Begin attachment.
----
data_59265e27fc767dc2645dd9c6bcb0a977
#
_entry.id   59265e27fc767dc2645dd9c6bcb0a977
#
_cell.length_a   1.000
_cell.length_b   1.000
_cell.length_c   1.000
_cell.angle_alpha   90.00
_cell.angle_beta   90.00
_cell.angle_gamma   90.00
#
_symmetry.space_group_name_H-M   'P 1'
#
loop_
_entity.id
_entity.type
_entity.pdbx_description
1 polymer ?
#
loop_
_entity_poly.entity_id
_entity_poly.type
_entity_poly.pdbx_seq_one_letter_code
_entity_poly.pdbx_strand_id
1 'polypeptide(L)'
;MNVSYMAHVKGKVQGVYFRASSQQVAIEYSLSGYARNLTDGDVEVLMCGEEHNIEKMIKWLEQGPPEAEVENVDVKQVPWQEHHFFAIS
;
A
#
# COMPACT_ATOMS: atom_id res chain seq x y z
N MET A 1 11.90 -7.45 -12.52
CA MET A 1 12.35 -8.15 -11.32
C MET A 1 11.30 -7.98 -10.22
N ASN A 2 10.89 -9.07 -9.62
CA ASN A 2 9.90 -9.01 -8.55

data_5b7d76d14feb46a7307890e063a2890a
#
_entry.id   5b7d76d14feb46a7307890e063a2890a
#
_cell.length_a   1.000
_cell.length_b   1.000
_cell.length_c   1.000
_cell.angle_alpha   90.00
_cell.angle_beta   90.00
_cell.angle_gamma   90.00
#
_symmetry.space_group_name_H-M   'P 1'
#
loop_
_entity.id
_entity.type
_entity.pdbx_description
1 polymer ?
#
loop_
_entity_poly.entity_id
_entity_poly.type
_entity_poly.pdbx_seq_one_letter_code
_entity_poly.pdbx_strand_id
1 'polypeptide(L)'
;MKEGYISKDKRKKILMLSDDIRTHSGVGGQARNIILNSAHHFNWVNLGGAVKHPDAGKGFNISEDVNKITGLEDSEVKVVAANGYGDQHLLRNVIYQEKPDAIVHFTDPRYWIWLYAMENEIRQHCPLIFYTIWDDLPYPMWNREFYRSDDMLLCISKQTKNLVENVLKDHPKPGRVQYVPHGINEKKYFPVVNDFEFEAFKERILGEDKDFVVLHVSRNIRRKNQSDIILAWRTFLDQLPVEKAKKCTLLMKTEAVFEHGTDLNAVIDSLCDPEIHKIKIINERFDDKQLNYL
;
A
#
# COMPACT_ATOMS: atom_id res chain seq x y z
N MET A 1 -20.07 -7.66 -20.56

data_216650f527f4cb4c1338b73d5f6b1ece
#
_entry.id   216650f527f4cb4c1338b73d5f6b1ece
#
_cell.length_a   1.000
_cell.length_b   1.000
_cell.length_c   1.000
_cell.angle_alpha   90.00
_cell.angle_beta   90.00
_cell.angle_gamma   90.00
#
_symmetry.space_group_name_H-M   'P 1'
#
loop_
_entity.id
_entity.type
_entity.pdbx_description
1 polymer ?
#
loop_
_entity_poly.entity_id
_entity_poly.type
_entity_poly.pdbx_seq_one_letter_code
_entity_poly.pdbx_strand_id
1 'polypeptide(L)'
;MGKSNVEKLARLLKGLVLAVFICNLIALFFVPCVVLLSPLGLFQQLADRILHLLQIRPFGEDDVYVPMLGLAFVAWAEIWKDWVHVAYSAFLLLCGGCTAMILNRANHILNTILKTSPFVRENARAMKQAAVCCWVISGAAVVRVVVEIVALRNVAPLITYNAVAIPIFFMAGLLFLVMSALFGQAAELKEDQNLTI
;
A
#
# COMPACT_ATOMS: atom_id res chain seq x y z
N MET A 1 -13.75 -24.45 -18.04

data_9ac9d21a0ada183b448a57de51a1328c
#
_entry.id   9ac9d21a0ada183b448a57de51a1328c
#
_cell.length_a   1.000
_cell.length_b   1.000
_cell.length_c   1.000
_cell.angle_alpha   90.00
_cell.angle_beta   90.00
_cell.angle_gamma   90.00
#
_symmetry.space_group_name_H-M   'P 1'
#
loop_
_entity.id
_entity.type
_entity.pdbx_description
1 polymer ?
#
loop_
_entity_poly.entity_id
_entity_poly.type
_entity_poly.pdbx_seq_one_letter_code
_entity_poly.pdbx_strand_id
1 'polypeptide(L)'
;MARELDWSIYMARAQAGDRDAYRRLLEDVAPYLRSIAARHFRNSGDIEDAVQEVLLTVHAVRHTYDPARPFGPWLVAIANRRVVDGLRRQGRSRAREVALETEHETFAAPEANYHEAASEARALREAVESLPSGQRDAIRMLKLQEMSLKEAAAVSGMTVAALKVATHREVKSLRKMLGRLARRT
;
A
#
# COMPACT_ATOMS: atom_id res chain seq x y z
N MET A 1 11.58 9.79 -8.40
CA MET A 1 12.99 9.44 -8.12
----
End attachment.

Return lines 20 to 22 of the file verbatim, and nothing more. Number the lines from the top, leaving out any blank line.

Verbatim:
loop_
_entity_poly.entity_id
_entity_poly.type